Weyr, Garret. The Language of Spells. Illustrated by Katie Harnett. Chronicle Books, 2018. 299 pages. $16.99. ISBN 9781452159584. Ages 11-14. P7 Q9
Though born in 1803, the dragon Grisha spent most of his life frozen into a teapot by an evil sorcerer, able to hear and see, but unable to move or speak. Released from the spell after what Grisha has only heard called the great war, he flies to Vienna to join the other dragons of Europe. Forty years later, Maggie who lives with her poet father in a Viennese hotel, becomes friends with Grisha and the two together work through Grisha’s clouded memories and the menace of the Department of Extinct Exotics to find the missing dragons and face the menace of the sorcerer who captured Grisha.
Verdict: I cannot recommend this title too much. Garret Weyr’s gorgeous flowing language carries this fantasy with its twinned themes–that magic carries a heavy price and that humans become incapable of seeing that which they do not believe—to a satisfying ending. Weyr excels in weaving emotions into the fabric of the story and Maggie’s conflict about her mother’s death is an important thread.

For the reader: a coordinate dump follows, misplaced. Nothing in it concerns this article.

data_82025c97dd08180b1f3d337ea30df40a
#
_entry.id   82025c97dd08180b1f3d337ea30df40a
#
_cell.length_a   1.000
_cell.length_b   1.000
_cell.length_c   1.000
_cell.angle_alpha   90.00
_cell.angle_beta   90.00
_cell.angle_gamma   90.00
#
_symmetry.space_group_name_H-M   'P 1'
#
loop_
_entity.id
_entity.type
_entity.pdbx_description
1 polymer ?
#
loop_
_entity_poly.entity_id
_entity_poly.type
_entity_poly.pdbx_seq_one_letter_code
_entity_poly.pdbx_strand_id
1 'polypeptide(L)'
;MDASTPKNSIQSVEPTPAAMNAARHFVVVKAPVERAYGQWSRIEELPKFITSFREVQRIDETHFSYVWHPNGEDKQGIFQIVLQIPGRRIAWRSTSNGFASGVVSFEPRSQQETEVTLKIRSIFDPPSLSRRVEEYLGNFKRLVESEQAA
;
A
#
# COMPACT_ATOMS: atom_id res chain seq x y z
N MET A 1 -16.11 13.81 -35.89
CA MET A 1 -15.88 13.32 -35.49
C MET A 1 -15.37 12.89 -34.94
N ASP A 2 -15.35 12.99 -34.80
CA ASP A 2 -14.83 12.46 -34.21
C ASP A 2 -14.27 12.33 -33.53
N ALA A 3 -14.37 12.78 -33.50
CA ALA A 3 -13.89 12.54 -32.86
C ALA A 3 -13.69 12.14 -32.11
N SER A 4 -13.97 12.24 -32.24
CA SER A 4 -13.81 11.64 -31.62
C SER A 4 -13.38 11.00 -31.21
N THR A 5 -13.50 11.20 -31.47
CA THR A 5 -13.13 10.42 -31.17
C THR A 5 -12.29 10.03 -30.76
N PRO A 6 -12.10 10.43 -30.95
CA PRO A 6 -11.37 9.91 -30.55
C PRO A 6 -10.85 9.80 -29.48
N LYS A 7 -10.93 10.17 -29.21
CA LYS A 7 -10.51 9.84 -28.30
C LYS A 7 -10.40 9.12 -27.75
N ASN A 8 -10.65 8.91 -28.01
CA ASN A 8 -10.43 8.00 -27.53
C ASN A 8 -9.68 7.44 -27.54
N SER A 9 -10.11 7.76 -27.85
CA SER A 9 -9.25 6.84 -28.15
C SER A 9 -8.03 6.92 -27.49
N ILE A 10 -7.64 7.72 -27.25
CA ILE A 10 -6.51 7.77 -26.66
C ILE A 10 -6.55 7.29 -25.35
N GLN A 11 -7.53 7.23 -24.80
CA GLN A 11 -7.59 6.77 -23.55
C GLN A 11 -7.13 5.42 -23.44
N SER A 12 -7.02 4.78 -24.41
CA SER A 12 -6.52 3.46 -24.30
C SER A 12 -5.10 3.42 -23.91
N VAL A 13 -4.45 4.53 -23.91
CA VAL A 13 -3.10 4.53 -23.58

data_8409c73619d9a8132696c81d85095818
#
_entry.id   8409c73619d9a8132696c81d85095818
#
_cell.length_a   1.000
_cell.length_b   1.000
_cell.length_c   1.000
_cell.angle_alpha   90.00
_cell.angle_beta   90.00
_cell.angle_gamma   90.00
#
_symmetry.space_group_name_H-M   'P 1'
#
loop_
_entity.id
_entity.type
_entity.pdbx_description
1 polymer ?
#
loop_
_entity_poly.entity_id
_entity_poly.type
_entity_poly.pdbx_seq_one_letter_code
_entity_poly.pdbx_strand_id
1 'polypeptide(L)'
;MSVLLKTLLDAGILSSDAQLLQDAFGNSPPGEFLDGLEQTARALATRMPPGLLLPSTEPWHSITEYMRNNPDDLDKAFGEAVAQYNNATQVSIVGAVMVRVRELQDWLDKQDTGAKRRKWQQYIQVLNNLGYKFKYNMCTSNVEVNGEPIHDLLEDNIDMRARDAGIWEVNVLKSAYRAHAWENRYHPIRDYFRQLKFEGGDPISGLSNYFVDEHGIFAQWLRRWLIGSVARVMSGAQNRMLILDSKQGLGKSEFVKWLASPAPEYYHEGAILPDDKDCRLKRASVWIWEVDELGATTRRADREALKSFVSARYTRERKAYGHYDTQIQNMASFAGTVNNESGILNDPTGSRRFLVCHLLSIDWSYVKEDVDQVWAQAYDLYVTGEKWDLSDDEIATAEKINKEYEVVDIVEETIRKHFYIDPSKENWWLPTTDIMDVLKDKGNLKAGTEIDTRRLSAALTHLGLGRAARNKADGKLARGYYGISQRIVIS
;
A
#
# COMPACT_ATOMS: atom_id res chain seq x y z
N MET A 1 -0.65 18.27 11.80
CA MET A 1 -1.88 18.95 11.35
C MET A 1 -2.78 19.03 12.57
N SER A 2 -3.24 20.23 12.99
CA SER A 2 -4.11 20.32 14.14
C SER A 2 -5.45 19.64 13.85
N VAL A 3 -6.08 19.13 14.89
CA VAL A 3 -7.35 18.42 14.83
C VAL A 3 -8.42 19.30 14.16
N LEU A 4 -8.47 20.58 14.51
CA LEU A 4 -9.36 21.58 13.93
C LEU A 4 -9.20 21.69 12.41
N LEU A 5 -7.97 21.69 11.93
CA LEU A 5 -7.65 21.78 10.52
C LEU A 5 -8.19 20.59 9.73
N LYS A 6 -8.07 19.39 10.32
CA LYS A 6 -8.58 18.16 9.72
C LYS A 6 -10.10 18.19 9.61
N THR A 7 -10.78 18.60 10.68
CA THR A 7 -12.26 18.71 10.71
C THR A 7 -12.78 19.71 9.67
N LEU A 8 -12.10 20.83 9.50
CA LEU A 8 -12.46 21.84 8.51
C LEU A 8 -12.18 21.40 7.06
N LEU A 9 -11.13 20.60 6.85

Though Grisha’s life encompasses the tumultuous 19th and 20th centuries of European history, his teapot imprisonment prevents him knowing more than hints of the horrors of the Holocaust, though careful readers will catch the references in Yakov’s letters to his family and in the evacuation of family and children to the English countryside. Likewise, the menace of the Department of Extinct Exotics and the sorcerer echo the threats of the Cold War and totalitarian governments of post-war Europe.
I did not find that Katie Harnett’s illustrations added to my enjoyment of the story. Her style of illustration, while pleasant, did not match the elegance of Weyr’s prose.
Other books by the author (published under the name Garret Freymann-Weyr) include My Heartbeat (a 2003 Printz honor book), Stay with Me, After the Moment, When I Was Older, and French Ducks in Venice.
I find this one of the best books I’ve read recently. I recommend it for all middle grade, high school, and public, libraries. I can only hope that it becomes available as an audiobook.